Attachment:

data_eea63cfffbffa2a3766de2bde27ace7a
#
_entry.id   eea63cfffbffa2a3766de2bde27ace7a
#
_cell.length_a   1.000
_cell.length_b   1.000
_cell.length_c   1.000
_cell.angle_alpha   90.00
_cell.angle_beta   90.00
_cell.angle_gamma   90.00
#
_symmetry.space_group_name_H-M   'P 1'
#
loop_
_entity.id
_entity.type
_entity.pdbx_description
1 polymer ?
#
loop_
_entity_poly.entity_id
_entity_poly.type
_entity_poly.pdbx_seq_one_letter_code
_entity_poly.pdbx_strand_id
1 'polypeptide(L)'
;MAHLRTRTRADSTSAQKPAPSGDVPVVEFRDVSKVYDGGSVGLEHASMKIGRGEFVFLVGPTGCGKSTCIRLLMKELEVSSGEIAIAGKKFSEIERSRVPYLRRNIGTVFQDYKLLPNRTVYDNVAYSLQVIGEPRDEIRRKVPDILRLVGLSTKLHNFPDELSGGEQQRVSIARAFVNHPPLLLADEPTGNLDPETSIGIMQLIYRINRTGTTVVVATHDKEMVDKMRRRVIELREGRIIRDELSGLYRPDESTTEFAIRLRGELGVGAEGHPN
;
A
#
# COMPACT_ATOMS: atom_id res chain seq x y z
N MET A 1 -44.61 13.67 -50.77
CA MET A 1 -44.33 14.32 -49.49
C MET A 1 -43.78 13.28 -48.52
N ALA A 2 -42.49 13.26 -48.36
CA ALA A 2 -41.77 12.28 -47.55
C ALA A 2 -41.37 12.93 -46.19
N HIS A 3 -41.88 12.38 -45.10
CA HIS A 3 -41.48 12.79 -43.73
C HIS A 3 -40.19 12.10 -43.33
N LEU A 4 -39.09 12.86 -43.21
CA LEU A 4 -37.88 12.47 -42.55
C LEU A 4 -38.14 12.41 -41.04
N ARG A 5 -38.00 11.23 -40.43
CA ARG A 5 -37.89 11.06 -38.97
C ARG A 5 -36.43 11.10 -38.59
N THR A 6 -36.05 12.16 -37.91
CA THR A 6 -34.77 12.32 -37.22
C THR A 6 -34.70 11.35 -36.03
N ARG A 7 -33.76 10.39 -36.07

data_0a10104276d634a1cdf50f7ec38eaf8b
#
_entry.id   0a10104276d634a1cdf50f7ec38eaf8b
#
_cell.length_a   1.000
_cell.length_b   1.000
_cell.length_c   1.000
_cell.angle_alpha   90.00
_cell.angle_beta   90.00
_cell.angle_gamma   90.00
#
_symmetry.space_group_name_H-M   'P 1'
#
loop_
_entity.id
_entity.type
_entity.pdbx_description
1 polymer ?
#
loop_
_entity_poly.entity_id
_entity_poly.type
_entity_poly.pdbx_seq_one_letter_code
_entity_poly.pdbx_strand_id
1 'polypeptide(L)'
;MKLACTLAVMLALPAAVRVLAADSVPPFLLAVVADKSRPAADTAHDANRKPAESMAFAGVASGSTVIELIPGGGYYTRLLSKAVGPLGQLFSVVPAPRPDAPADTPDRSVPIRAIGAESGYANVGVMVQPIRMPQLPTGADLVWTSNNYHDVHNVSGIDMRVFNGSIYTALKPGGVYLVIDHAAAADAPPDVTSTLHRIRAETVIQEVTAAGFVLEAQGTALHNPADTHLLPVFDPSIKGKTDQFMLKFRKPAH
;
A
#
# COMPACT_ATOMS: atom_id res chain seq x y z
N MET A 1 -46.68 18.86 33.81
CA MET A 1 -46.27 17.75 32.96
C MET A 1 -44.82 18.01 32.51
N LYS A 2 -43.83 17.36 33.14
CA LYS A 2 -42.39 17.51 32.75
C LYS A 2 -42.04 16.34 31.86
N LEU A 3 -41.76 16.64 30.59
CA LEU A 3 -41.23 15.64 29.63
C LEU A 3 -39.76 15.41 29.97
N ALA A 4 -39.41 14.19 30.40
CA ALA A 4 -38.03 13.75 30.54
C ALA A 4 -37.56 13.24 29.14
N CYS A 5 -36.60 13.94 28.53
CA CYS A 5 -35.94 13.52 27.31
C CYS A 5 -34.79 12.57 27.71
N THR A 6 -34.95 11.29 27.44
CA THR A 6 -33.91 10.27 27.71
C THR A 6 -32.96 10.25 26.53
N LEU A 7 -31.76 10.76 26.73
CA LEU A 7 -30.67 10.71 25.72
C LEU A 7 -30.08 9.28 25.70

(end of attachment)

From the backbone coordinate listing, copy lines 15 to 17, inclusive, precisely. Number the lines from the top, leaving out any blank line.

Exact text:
_entity.id
_entity.type
_entity.pdbx_description